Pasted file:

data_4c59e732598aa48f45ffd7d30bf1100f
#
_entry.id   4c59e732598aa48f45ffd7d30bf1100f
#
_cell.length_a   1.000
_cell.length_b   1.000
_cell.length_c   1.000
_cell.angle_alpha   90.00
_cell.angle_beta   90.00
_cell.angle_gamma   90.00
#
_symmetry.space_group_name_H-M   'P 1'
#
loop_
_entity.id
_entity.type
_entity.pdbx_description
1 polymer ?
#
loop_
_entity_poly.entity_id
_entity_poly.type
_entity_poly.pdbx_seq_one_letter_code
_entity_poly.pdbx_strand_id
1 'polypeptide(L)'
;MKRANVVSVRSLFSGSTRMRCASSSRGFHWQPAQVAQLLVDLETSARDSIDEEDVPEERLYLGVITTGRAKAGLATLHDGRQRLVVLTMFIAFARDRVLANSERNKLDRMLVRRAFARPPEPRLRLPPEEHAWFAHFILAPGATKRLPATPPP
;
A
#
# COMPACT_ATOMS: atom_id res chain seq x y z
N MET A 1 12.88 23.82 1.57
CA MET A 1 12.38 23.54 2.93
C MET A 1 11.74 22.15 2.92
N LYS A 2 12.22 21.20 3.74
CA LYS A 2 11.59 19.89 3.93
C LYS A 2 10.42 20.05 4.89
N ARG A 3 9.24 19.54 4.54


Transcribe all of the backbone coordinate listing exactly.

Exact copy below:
data_4c59e732598aa48f45ffd7d30bf1100f
#
_entry.id   4c59e732598aa48f45ffd7d30bf1100f
#
_cell.length_a   1.000
_cell.length_b   1.000
_cell.length_c   1.000
_cell.angle_alpha   90.00
_cell.angle_beta   90.00
_cell.angle_gamma   90.00
#
_symmetry.space_group_name_H-M   'P 1'
#
loop_
_entity.id
_entity.type
_entity.pdbx_description
1 polymer ?
#
loop_
_entity_poly.entity_id
_entity_poly.type
_entity_poly.pdbx_seq_one_letter_code
_entity_poly.pdbx_strand_id
1 'polypeptide(L)'
;MKRANVVSVRSLFSGSTRMRCASSSRGFHWQPAQVAQLLVDLETSARDSIDEEDVPEERLYLGVITTGRAKAGLATLHDGRQRLVVLTMFIAFARDRVLANSERNKLDRMLVRRAFARPPEPRLRLPPEEHAWFAHFILAPGATKRLPATPPP
;
A
#
# COMPACT_ATOMS: atom_id res chain seq x y z
N MET A 1 12.88 23.82 1.57
CA MET A 1 12.38 23.54 2.93
C MET A 1 11.74 22.15 2.92
N LYS A 2 12.22 21.20 3.74
CA LYS A 2 11.59 19.89 3.93
C LYS A 2 10.42 20.05 4.89
N ARG A 3 9.24 19.54 4.54